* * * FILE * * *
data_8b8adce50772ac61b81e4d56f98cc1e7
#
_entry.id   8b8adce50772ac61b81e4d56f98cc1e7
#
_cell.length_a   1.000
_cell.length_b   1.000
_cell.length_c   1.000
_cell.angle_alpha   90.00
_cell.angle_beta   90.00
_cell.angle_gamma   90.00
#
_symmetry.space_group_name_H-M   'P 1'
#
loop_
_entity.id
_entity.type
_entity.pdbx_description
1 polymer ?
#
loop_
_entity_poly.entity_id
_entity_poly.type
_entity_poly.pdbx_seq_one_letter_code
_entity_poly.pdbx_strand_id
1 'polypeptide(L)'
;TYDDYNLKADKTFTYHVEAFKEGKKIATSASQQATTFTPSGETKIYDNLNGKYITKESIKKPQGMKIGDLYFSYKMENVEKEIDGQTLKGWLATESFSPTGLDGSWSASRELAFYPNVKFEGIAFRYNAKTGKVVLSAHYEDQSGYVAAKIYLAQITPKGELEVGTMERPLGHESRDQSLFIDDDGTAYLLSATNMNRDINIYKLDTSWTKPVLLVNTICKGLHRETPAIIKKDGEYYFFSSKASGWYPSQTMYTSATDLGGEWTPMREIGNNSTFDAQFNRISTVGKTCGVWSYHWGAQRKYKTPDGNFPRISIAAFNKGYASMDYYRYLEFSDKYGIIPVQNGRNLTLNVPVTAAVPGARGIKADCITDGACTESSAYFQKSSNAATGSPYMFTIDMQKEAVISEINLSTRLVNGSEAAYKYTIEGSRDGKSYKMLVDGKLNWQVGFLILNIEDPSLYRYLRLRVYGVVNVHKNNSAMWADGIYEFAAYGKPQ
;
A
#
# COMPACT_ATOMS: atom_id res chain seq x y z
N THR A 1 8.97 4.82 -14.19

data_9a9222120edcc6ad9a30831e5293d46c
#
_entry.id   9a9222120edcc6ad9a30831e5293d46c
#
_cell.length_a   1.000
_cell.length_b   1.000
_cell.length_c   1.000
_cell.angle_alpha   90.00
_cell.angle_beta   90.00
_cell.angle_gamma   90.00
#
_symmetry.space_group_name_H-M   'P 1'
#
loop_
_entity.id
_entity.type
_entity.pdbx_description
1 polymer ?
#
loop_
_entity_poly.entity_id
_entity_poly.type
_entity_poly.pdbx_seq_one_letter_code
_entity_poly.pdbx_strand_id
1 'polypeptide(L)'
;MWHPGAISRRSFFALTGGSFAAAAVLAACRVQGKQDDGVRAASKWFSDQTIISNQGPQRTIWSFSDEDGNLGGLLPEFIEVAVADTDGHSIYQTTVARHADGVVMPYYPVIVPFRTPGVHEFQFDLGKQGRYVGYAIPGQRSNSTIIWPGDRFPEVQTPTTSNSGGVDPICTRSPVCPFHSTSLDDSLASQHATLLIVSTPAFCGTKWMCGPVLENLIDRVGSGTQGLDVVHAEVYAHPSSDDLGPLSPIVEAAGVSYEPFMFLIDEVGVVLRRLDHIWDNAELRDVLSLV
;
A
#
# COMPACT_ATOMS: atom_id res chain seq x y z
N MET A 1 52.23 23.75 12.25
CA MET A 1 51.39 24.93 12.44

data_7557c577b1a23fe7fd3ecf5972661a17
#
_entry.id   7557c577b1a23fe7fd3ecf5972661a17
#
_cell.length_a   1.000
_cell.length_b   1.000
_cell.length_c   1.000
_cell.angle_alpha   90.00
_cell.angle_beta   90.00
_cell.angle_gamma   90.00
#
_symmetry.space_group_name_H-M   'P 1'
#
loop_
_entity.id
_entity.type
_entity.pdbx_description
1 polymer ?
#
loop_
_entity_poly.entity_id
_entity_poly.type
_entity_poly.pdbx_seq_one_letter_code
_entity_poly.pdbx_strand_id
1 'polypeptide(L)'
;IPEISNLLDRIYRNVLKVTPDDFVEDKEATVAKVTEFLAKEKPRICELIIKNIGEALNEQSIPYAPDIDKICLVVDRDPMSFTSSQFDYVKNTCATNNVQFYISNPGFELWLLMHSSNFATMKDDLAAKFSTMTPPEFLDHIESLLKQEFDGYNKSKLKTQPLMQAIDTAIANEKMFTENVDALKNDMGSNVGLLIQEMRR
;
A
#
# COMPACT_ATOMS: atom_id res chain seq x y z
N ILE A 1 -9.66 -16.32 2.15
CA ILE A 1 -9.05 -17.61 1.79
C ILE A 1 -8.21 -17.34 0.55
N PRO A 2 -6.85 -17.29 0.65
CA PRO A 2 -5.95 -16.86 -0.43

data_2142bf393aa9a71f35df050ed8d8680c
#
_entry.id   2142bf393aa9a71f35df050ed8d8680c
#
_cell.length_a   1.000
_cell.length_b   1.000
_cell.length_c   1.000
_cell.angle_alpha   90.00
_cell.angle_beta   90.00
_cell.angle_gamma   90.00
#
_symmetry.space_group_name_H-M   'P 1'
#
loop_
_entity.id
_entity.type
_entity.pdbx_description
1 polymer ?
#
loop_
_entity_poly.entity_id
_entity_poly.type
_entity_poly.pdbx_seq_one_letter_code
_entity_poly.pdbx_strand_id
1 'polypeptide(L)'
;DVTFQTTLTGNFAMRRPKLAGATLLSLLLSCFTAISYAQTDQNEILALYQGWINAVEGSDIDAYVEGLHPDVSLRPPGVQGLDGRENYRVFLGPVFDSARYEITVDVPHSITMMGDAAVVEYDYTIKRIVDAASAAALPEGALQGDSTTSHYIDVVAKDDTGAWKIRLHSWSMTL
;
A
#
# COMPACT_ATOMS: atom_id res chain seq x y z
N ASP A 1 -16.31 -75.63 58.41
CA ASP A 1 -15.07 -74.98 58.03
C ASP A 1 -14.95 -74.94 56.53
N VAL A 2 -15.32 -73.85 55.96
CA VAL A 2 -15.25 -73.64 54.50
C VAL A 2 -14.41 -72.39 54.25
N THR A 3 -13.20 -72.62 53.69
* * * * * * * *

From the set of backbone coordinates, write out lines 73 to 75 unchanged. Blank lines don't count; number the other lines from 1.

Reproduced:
_cell.angle_gamma   90.00
#
_symmetry.space_group_name_H-M   'P 1'